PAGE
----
Mississippi Learning?

Not If The Southern Poverty Law Center Has Its Way

We have an old saying down here in Louisiana: Thank God for Mississippi. It’s a cynical expression alluding to the fact that no matter how poorly Louisiana fares in national rankings of social and economic health, things for our neighbors in the Magnolia State are almost inevitably worse.

That’s especially true when it comes to indicators for children. Just last month, the Annie E. Casey Foundation ranked Mississippi dead last in its 2016 Kids Count Data Book, an annual assessment of state trends in child well-being (for what it’s worth, Louisiana ranked an embarrassing 48th).

Graphic from the 2016 Kids Count Data Book.

In terms of education, the study paints a gloomy picture: In 2015, only 26% of Mississippi’s fourth graders were proficient in reading and only 22% of eighth graders were proficient in math. Moreover, nearly a third of Mississippi high schoolers failed to graduate on time.

Statistics for the state’s African-American students are even more egregious. A recent report from the U.S. Chamber of Commerce revealed that only 3% of black high school graduates in Mississippi earned a college-ready ACT score in 2015 and only 1.2% of black graduates scored a “3” or higher on an AP exam in 2014.

In an effort to help reverse these dismal educational outcomes, state lawmakers passed legislation in 2013 that paved the way for the state’s first charter schools by establishing a statewide Charter School Authorizer Board and setting a high bar for applicants. Since that time, two charters have launched in Jackson — ReImagine Prep and Midtown Public — and the authorizer board is reviewing proposals for four additional schools (including one from the New Orleans-based organization, Collegiate Academies) that would open within the next two years.

Mississippi Gov. Phil Bryant visits a classroom at Reimagine Prep, one of two charters operating in the state.

However, a lawsuit filed earlier this month by the Southern Poverty Law Center (SPLC) could derail those plans and shutter the two charters already serving students. The suit, which SPLC filed on behalf of seven Jackson Public School District parents, claims that Mississippi’s charter school law violates the state constitution. As Mississippi Today explained:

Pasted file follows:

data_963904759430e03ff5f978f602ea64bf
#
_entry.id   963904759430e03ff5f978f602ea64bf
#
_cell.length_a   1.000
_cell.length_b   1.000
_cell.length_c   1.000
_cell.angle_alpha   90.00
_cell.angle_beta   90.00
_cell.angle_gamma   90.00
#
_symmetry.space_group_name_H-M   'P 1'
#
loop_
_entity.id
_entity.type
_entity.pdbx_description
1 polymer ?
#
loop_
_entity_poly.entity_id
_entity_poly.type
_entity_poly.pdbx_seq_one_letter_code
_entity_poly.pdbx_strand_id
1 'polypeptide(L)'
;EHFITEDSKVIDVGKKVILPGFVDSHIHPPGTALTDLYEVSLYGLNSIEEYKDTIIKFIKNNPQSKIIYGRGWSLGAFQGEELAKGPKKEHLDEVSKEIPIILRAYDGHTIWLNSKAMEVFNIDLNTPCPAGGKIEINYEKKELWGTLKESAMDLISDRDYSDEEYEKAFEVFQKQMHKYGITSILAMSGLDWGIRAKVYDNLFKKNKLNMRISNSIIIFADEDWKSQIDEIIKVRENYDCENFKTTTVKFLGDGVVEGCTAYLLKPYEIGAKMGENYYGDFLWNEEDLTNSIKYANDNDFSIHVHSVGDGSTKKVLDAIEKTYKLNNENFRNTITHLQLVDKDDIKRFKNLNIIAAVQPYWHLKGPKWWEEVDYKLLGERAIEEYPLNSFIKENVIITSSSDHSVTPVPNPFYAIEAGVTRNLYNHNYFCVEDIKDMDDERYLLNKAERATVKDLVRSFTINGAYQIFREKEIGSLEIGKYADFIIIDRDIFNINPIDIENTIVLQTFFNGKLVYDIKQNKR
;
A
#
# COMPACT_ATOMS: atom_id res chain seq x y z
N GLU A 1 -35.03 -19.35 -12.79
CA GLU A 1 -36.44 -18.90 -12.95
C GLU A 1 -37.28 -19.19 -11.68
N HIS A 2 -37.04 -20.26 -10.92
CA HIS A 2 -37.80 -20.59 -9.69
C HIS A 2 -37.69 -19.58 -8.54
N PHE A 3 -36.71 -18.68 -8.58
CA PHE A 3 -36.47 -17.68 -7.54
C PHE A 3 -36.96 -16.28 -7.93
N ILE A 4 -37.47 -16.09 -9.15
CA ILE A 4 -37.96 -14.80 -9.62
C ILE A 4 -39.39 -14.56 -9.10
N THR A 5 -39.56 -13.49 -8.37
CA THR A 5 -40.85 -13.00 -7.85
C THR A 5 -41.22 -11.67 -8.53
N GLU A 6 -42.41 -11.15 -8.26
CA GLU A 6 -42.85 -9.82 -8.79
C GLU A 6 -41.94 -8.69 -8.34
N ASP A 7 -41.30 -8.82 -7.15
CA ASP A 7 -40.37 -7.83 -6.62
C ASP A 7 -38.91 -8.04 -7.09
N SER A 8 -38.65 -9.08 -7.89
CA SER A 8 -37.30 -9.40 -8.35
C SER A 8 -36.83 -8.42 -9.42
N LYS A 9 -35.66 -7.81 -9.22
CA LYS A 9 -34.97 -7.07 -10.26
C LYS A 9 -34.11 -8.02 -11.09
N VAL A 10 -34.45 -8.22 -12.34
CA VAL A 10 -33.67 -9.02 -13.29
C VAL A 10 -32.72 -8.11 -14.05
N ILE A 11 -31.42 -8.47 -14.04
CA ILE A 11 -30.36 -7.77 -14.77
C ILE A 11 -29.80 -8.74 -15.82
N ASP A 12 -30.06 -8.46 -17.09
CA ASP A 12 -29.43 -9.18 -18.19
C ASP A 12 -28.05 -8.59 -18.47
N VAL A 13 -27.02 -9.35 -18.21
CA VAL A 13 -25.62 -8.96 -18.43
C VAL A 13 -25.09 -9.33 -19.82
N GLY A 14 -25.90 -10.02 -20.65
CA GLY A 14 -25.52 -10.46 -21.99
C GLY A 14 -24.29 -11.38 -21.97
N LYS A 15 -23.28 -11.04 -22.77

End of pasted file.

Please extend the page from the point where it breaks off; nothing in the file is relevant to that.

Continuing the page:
“The ultimate goal of the lawsuit is for the courts to declare the funding mechanism of charters unconstitutional, similar to what happened when the Washington Supreme Court ruled its state’s charter school law unconstitutional based on its funding streams.”

If successful, SPLC’s lawsuit could prevent thousands of children in Mississippi — particularly low-income students of color — from obtaining the quality public education they have long been denied.

SPLC’s Hidden Anti-Charter Agenda

Some may find it strange that the Southern Poverty Law Center, which gained prominence in the 1980s for its legal battles against white supremacist groups, is leading a fight against Mississippi’s charter schools. But over time, SPLC has strayed from its original mission — fighting hate groups and protecting civil rights — to embrace other causes, including opposition to education reform. In the past few years, SPLC has filed several lawsuits against school districts and charter management organizations that appeared to be motivated by an ideological agenda rather than the desire to redress legitimate legal claims.

SPLC’s headquarters in Montgomery, Alabama.

Indeed, SPLC’s current legal challenge in Mississippi seems to be part of an intentional anti-charter strategy. An education reform advocate in Jackson recently told me that the organization devised a legal plan to challenge the state’s charter school law before seeking out public school parents to serve as plaintiffs:

“It’s for sure coming out of SPLC’s HQ in Montgomery…I would argue it’s not very local because they struggled for months to find parents as plaintiffs. Three [plaintiffs] are affiliated with Kellogg and Parents for Public Schools, a.k.a. notorious anti-charter organizations in Mississippi.”

Needless to say, the plaintiffs SPLC recruited for their lawsuit are not low-income parents whose children would benefit most from charter schools. Lead plaintiff Charles Araujo is a social worker and faculty member at Jackson State University. Another plaintiff, John Sewell, is Director of Communications and Marketing at Millsaps College and served on the board of Parents for Public Schools Mississippi, a noted anti-charter group. Cassandra Welchlin, who mounted an unsuccessful bid for State Senate in 2013, also joined the suit. In short, a small group of privileged individuals are trying to block Mississippi’s poor children from attending high-quality public schools, which as history shows, is something of a long-standing tradition in the state.